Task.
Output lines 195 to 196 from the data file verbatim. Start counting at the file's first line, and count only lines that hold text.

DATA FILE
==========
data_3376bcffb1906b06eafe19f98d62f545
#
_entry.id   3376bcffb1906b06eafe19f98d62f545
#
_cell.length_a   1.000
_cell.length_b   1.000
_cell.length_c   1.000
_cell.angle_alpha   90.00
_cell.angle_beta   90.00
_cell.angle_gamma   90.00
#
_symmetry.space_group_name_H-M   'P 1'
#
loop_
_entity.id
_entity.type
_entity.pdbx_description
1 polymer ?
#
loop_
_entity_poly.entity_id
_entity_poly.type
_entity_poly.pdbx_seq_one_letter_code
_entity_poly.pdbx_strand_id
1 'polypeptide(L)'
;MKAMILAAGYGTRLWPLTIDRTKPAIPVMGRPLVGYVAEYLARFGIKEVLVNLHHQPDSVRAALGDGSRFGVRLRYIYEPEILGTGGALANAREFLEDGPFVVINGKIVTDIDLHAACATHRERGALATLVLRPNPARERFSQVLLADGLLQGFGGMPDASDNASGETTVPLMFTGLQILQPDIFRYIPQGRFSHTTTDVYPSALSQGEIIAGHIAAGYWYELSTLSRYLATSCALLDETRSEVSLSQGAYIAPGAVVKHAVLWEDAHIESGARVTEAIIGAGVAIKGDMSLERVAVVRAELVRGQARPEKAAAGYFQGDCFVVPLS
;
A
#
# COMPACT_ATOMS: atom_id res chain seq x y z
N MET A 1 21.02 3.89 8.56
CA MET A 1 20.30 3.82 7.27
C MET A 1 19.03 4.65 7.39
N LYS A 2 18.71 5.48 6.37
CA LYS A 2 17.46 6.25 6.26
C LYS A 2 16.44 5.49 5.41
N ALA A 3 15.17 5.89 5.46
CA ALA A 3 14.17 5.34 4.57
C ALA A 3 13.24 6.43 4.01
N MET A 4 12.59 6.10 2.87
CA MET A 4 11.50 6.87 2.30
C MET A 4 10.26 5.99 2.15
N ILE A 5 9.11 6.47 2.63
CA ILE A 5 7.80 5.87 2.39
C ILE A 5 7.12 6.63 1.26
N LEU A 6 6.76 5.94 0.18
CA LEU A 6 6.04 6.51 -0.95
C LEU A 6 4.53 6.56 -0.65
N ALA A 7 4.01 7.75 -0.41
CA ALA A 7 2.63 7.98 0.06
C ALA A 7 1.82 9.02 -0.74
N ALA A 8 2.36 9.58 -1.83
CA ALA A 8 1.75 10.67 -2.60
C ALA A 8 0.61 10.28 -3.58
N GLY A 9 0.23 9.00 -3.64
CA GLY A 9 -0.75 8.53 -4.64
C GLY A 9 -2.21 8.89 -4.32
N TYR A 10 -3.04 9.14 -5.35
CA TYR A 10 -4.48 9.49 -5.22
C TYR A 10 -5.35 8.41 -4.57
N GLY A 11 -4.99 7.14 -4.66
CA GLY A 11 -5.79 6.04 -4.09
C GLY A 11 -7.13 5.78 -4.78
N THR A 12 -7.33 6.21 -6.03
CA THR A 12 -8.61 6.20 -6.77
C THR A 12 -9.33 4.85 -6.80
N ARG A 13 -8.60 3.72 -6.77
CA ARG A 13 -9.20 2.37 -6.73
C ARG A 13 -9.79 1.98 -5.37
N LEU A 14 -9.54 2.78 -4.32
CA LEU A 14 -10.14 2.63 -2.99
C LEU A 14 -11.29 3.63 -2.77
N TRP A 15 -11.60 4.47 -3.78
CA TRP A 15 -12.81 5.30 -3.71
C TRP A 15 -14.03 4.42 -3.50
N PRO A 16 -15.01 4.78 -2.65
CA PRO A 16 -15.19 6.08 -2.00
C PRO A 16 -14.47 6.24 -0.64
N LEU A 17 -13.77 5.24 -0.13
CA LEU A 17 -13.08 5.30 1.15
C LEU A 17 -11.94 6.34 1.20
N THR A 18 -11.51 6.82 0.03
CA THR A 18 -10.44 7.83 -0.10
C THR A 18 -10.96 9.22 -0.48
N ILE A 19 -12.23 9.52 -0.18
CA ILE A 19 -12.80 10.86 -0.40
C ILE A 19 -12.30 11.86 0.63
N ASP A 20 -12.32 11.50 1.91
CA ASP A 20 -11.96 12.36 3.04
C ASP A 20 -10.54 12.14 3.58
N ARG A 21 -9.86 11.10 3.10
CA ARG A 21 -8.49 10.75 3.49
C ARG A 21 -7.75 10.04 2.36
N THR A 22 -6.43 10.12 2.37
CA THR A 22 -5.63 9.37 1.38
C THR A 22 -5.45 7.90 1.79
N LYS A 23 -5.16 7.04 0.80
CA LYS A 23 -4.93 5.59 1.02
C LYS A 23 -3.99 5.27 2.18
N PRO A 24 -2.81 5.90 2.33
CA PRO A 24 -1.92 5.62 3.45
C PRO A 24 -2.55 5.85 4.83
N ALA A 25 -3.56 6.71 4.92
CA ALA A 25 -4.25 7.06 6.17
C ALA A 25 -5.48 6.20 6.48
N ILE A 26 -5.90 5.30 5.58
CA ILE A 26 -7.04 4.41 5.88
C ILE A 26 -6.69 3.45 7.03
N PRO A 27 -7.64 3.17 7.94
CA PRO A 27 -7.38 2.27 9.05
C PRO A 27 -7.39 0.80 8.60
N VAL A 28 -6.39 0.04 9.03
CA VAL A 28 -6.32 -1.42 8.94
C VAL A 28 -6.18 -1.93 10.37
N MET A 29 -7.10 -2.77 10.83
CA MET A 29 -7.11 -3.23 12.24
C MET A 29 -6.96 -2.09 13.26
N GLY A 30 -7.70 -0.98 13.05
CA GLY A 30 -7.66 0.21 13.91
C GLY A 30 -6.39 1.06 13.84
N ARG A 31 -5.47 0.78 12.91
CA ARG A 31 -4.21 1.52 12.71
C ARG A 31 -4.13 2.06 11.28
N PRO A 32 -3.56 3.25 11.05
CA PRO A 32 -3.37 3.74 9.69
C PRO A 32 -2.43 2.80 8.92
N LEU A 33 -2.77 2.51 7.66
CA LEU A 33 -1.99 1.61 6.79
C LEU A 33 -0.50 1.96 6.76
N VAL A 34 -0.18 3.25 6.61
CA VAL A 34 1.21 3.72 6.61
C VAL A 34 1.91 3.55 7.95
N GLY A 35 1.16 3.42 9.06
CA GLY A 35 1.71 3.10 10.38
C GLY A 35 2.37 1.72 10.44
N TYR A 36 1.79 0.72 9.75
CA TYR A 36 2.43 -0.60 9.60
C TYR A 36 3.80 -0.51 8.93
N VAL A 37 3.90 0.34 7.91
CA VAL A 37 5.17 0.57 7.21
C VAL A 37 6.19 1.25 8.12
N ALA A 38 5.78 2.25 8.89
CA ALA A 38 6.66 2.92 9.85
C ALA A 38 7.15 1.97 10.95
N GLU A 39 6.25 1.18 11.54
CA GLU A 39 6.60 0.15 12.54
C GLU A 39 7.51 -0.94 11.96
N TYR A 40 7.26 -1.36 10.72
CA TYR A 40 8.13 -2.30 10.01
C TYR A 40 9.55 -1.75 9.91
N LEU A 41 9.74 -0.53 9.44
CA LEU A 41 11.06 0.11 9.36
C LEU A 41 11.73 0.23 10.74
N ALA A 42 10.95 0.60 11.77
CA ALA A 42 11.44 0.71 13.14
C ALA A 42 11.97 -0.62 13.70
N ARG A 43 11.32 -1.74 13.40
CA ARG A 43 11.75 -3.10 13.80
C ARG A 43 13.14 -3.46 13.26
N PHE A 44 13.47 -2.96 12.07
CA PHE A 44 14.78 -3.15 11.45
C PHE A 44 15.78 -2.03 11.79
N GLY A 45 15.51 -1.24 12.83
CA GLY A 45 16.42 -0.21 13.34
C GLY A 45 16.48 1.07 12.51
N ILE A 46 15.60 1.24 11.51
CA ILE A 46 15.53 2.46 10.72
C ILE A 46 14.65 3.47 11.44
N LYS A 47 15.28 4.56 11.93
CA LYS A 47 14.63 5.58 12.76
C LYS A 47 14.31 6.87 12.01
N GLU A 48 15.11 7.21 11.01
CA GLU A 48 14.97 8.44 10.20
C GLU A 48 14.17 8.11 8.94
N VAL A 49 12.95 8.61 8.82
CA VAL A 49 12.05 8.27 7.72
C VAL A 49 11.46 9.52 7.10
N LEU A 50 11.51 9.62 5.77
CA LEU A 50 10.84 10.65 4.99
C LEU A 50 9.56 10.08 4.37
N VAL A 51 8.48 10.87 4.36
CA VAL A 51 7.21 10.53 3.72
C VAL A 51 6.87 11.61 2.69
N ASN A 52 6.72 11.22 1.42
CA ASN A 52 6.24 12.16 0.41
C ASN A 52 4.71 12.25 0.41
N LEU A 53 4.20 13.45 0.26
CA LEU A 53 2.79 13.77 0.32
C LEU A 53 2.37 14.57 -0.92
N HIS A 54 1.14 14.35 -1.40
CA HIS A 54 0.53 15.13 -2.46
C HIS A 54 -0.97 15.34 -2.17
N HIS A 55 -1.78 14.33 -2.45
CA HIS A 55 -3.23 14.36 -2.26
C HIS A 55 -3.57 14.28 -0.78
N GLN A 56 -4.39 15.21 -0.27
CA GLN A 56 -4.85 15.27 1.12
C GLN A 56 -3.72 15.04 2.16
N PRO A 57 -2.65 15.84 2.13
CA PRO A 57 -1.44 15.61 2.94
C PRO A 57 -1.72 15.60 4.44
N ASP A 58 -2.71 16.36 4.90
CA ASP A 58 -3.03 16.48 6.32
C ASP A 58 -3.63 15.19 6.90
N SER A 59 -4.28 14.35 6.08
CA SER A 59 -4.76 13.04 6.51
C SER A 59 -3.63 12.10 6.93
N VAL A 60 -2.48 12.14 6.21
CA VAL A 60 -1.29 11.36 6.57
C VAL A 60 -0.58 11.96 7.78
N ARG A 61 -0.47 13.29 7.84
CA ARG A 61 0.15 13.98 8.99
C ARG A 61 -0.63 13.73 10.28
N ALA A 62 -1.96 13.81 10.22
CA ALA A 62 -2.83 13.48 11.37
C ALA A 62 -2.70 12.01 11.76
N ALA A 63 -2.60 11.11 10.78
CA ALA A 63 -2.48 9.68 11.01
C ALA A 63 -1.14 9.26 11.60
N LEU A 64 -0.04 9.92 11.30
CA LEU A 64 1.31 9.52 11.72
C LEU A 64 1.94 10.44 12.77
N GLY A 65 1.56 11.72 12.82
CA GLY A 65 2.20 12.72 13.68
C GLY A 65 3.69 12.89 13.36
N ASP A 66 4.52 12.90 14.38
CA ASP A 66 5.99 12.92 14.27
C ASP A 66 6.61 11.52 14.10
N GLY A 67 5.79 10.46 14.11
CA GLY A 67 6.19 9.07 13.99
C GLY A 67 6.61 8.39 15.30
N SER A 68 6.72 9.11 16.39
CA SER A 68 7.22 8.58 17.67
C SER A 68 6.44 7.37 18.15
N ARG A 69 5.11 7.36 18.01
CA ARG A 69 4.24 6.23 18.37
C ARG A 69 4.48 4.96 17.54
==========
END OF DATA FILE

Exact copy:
C HIS A 55 -3.57 14.28 -0.78
N GLN A 56 -4.39 15.21 -0.27